Ronald Vernie "Ron" Dellums (November 24, 1935 - July 30, 2018) was the third Black mayor of Oakland after serving as a Member of the U.S. House of Representatives for the 9th Congressional District of Northern California.
Dellums was first elected to the U.S. House of Representatives in 1970, and served for 27 years until retiring mid-term in 1998.
Ron Dellums was recruited to run for Mayor through a petition campaign run by a coalition which included Latinos for Dellums, Asians for Dellums, member of the Oakland Black Caucus, and many other groups. According to historian Robert Stanley Oden, Dellums had the support of the progressive community of Oakland during the 2006 election. There was a lot of optimism with a multicultural and young coalition that supported him. He defeated Ignacio De La Fuente with no runoff (he received 50.18% of the vote, 155 votes more than was necessary to avoid a runoff [source]).
Task Force Implementation
He initiated task forces that involved residents in problem-solving. There were 41 task forces which examined issues ranging from public safety to economic development and education.
Many of the recommendations were implemented. For example, the task forces on economic development recommended that the city adopt an "industrial land use" policy which would ensure that more land was preserved for job creating business, rather than the development of so many expensive residential units. This was implemented by the Mayor and City Council. (Epstein 2012 They also recommended that a resident of West Oakland be appointed to the Port Commission. West Oakland environmental activist, Margaret Gordon, was appointed by Dellums in 2007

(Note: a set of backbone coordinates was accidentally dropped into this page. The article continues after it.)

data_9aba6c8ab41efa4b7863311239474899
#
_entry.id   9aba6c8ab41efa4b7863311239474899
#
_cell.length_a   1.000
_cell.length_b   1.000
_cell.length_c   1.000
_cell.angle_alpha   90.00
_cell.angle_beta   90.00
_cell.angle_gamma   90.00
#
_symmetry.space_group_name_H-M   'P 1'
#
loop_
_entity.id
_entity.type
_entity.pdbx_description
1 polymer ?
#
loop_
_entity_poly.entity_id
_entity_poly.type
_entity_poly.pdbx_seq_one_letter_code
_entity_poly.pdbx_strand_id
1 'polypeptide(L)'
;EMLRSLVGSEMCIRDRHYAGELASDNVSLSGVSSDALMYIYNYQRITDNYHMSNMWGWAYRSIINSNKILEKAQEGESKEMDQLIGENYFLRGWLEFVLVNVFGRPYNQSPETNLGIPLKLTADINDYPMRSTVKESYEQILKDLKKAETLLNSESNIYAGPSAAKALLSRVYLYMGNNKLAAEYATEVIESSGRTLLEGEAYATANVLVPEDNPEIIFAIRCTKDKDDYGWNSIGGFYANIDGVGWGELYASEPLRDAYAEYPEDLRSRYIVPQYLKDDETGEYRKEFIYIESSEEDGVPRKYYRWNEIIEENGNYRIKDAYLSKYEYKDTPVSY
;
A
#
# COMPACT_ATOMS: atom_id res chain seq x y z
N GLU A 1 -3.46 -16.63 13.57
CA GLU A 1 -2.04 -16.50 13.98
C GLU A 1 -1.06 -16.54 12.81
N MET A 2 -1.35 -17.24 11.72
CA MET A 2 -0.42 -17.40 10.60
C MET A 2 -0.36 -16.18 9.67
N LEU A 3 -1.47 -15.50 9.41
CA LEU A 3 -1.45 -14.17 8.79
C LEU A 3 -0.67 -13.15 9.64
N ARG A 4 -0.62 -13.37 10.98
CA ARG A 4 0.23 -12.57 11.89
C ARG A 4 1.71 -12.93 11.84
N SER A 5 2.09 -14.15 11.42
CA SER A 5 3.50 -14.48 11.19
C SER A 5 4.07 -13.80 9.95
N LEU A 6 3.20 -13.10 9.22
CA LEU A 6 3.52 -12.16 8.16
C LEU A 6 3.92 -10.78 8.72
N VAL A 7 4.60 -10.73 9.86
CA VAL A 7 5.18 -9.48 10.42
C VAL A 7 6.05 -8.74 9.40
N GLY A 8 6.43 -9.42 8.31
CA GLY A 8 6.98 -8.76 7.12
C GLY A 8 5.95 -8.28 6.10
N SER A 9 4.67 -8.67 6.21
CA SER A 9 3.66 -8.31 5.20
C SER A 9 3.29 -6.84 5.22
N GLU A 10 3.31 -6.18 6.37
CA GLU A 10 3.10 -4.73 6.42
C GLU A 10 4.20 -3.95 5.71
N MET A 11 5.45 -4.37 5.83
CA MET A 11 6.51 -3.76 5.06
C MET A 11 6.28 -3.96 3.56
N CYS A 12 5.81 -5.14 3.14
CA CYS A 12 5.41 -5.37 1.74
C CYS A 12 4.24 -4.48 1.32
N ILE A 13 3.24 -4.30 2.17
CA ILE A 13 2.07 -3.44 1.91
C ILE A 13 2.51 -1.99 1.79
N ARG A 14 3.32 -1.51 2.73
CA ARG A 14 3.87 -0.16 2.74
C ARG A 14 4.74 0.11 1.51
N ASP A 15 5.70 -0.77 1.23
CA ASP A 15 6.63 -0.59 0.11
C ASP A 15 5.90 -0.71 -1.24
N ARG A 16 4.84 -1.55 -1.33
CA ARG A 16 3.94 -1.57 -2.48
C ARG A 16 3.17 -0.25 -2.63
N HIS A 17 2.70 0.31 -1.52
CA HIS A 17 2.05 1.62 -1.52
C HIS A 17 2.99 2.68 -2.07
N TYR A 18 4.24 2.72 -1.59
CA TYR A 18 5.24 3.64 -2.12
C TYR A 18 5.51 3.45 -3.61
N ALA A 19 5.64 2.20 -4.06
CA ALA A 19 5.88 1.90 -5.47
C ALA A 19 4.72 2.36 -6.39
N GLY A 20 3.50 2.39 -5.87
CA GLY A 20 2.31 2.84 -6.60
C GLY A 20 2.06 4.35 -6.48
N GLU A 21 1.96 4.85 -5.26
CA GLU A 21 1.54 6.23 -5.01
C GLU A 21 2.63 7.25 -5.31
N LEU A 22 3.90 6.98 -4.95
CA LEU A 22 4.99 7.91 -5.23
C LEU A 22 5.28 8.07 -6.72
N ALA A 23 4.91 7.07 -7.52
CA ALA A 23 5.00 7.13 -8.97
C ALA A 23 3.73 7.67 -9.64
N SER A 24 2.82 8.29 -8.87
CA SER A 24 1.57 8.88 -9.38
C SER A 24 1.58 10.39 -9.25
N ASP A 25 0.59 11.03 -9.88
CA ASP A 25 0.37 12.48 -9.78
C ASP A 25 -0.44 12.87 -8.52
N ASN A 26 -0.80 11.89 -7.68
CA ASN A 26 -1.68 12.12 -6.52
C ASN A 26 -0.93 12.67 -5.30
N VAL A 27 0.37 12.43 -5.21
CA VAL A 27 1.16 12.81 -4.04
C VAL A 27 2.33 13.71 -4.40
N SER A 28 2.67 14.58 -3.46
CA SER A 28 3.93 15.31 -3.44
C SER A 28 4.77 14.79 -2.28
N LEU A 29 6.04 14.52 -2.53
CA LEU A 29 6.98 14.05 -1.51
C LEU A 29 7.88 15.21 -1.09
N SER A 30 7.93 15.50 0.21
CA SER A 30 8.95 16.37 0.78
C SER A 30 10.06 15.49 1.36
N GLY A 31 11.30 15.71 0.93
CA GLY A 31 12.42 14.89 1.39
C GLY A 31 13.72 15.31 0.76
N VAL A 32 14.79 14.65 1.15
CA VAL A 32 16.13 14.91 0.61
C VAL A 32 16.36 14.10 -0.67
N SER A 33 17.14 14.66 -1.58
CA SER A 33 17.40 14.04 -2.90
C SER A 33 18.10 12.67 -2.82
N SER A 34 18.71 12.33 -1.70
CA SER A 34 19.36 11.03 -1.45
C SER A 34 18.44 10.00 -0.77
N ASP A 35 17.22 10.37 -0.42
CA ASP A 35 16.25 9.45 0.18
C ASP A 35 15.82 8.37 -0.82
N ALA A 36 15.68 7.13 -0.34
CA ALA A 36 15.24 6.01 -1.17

The education task forces recommended that the school district be returned to local control and that a more diverse teaching force be recruited and supported. The district was returned to local control in 2007 through the combined efforts of the Mayor, the task forces, the teachers union, the residents and Assembly member Sandre Swanson. Teach Tomorrow in Oakland (http://www.teachtomorrowinoakland.net/#!) was created the same year in response to the task force recommendation for teacher diversity. (Epstein 2012)
Dellums utilized a public safety strategy that combined prevention, intervention, enforcement, and a more assertive approach to police conduct. As a result the homicide rate in Oakland dropped a total of 40% during the four years that Dellums was Mayor. 8
When Dellums decided not to run for a second term, several progressives entered the race including Rebecca Kaplan, and Jean Quan.
In additional to his legacy of accomplishment in activism and governance, Mayor Dellums was mentor to countless political and community leaders including Congresswoman Barbara Lee, Supervisor Keith Carson and Assemblymember Sandré Swanson to name just a few. His oratorical ability to captivate and inspire is undisputed and unmatched in our time. The yet unknown young leaders he has left in the wake of his political career will carry the torch of Bay Area-led progressive leadership well into the 21st century.